Like Jorge Luis Borges told the Gnostic scholar Willis Barnstone, I had this wonderful dream of being given a lost treasure. With Borges, his dream was of reading a lost play by Shakespeare, but his dream was interrupted by the sound of a bomb rattling the windows of his apartment in Buenos Aires.
He could not remember the words, written in illuminated script, but the dream remains, in fiction and reminisces, told to his friend Barnstone.
My dream, however, was much more mundane. It was of a photograph, watermarked and published, and I cannot exactly recall it, either, having been awakened by a cat desiring to be fed. Calvin, as he is called, took the place of my mother, who was the one who would wake me when I ignored my alarm. As a child it was 6:45, in order for me to eat breakfast, check my homework and journey down the hill on the gravel road to the bus stop to take me on my long ride to elementary school. In early spring and in late fall, due to daylight savings, the bus stop on the side of the road was dark. I remember those half-asleep silent mornings at dawn only as fleeting memories of night breaking into sunlight as the bus crossed the overpass over the interstate slashing through the valley I lived in North Carolina.
Much like this childhood memory, half-forgotten because in the totality of things, the main element in my dream was eminently forgettable, I failed to recall the photograph in my dream. I was unsure whether it was in color, or in black and white.
I posted on a photo website where I have a sizeable portfolio, thinking perhaps this was a sign of greatness which had so often eluded me in my years living in New York, struggling for my fortune, which had rapidly recently dissipated in several large bills, including daughter’s tuition and rent. Fortunately, wealth is not wasted, and just on the young, my child is always worth it, and in New York, the first rule is to always pay the rent, and on time.
I waited a few minutes in pensive expectation as I fed Calvin a tin of Friskies sliced beef, made myself a pot of coffee, stirred in the last of the skim milk and returned to the Mac laptop to check the progress of my image submission.
After refreshing my screen for the umpteenth time, I saw the portfolio submission queue was empty. The picture was deleted, rejected by the editorial staff. That and the other photograph I had submitted. I shrugged, so much for trying to come up with a well-crafted piece of fine art photography, and on both accounts.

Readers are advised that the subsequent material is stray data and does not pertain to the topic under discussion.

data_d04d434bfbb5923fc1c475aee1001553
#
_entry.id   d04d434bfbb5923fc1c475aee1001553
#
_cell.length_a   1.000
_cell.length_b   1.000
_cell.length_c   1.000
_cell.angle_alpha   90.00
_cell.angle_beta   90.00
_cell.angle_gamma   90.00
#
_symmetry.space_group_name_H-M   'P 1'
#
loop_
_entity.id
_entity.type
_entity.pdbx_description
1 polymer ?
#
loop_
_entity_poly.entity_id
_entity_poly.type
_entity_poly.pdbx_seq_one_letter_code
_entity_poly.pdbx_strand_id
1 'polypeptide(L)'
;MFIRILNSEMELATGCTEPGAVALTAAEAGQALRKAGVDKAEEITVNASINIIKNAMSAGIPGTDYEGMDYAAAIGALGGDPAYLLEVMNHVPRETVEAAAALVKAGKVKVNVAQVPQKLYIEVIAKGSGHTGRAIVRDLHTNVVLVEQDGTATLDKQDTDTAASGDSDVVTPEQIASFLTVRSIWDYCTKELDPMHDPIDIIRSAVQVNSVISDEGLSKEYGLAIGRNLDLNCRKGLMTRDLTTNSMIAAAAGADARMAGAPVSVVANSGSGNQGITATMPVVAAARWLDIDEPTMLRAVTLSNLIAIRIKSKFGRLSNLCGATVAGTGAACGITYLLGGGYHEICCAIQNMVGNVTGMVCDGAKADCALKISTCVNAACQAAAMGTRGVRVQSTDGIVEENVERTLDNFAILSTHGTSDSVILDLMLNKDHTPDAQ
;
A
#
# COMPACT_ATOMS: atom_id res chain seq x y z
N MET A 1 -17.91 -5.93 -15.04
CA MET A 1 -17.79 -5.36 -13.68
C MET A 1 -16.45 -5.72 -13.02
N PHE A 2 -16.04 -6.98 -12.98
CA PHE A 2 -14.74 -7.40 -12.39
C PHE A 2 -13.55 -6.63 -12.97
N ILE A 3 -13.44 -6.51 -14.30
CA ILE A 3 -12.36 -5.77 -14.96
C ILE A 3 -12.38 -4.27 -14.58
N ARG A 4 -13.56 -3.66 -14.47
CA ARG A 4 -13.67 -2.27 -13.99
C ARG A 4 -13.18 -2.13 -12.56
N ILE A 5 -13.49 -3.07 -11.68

I checked Facebook and my email before taking a bath.
I do not blame Calvin. He was hungry.
However, I do wish I could remember the photograph. Perhaps I will take another at some future date, and this was a premonition. I am fortunate in that déjà vu and premonitions are of minor, mundane moments and actions—nothing spectacular or life threatening of myself or of my friends. I remember a dream I had of being in the kitchen of my mother’s boyfriend. This event came true a couple of years later and I think I felt afraid of something bad about to happen. Instead, mom and I came home to be told by my grandmother that my half-brother had visited with his family, and had just left. Neither mom nor I thought it was that big of a deal. I never really liked him, and my mother had a habit of being indifferent regarding people close to her. I inherited that trait, with two exceptions—my daughter, and a woman I was in love with for a very long time.
The woman I was in love with was not my daughter’s mother, and I used to wish she was. I do not any longer. I also am not in love with her, anymore.
Got dressed, turned off the computer, gathered my things: journal, book I was reading, pen, and camera, placing them in my small black cloth satchel. I pet Calvin, who wanted more attention than usual—my daughter had only recently left for college for a summer course—and shut off the laptop.
I took photographs on the way to work, trying to see if I could recreate the magical image I was shown in my dream. Impossible if you cannot remember what it looked like, but I am a dreamer, and always shall. Blessed there are no bombs in Buenos Aires, and not blind like Borges and premonitions are mundane, fall on the dull side, reflective of an occasionally interesting but thankfully placid middle age, lacking in dramatics.
I have no Barnstone to tell, but I do have Facebook, yet I am a private man. No one needs to know, and quite frankly, Calvin isn’t interested in my story. He’s hungry instead, as usual.
Mike Lee is a writer, labor journalist, editor and photographer based in New York City. Fiction and forthcoming publications include West Trade Review, The Ampersand Review, Paraphilia, Sensitive Skin, Reservoir, The Avenue, The Drunken Llama, Visions Libres, Dime Show Review, The Scarlet Leaf Review, The Euonia Review, The Solidago Journal, The Corvus Review, Violet Windows and The Potomac. His stories are featured in several anthologies, including Forbidden Acts (Avon) and Pawn of Chaos (White Wolf). A story collection titled All Your Ambition is published in Germany by VL Editions.